Who’s armed, who’s not.
Whose suit is red.
Whose lips are made so.
Whose come like that
from blood inside.
Two chickenpox. Three. Thirteen.
Forty-seven. Nota bene: This happened.
Is happening. Not for shame, but
for the ship’s log do we document.
And of course to honor the force of poxes.
For a while, after they married, she would say
Good morning, Gorgeous. Later, she would ask
How did you sleep? so as not to oversell her love.
That pig tail holder was bogus.
Feeble crescent of plastic with an actual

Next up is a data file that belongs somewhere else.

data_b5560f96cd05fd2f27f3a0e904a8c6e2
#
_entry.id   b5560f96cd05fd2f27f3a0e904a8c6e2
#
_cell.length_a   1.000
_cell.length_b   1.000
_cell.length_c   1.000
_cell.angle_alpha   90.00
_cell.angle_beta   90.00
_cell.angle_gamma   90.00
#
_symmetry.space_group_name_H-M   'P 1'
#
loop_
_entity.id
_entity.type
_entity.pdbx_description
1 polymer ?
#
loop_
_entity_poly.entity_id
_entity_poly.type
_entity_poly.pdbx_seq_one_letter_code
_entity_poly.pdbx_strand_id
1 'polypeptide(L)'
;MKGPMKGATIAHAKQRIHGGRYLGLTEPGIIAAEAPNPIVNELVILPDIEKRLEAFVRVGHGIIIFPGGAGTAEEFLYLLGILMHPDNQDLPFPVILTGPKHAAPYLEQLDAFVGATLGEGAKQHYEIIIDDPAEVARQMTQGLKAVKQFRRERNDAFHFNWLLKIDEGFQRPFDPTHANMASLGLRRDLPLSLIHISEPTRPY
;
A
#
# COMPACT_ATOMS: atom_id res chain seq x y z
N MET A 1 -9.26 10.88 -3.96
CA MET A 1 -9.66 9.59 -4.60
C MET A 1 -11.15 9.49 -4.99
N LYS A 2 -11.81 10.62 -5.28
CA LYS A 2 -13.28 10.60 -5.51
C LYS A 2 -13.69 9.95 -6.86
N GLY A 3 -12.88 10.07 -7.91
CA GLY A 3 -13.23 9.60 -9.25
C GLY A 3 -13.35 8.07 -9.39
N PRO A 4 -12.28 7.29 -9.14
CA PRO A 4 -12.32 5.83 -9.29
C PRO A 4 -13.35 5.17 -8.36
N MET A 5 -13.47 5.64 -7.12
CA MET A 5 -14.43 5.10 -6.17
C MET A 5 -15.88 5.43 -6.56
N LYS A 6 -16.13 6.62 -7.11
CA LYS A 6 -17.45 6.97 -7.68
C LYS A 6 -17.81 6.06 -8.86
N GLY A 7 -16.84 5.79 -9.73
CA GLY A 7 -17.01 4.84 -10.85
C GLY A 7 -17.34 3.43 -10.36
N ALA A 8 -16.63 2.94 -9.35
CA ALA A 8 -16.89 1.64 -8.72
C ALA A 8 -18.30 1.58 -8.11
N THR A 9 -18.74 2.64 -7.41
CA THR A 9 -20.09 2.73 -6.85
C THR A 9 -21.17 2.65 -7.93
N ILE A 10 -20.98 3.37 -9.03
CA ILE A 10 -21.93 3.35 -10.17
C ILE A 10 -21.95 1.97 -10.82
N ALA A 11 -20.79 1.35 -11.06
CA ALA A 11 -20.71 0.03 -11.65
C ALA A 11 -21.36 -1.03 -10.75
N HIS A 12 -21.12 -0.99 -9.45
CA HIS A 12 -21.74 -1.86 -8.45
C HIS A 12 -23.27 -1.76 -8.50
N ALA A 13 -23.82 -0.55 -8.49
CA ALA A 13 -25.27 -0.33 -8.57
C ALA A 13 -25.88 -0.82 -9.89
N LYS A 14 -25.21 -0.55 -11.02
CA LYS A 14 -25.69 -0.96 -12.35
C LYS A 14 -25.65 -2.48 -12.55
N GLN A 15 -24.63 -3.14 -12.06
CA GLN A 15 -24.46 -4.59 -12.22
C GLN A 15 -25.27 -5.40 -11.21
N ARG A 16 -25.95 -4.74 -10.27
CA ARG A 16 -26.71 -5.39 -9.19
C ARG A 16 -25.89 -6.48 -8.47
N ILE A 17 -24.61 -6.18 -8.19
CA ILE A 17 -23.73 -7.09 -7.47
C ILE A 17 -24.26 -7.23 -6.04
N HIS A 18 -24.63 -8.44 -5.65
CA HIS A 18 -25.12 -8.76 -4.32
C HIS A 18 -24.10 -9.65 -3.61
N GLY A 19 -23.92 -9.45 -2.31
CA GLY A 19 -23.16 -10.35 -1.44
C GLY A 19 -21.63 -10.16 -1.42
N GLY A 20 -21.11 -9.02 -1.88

rubber band. Good riddance, past
that offered up half a heart. You, too,
summer, and your demand for folly.
To imagine Abraham Lincoln think of Charlie
who was taller than he meant to be and whose voice
came from as far away as the Civil War.
To be grateful for small breasts
there is grandma
in the sauna.
wear that skirt.
Nancy Kangas lives in Columbus, Ohio. Her poetry has been published in print and online, and for over a decade she edited Nancy’s Magazine. She writes and draws for Muse magazine, and often teaches poetry in residencies sponsored by the Ohio Arts Council. Nancy works as a cut-flower grower, florist and public librarian.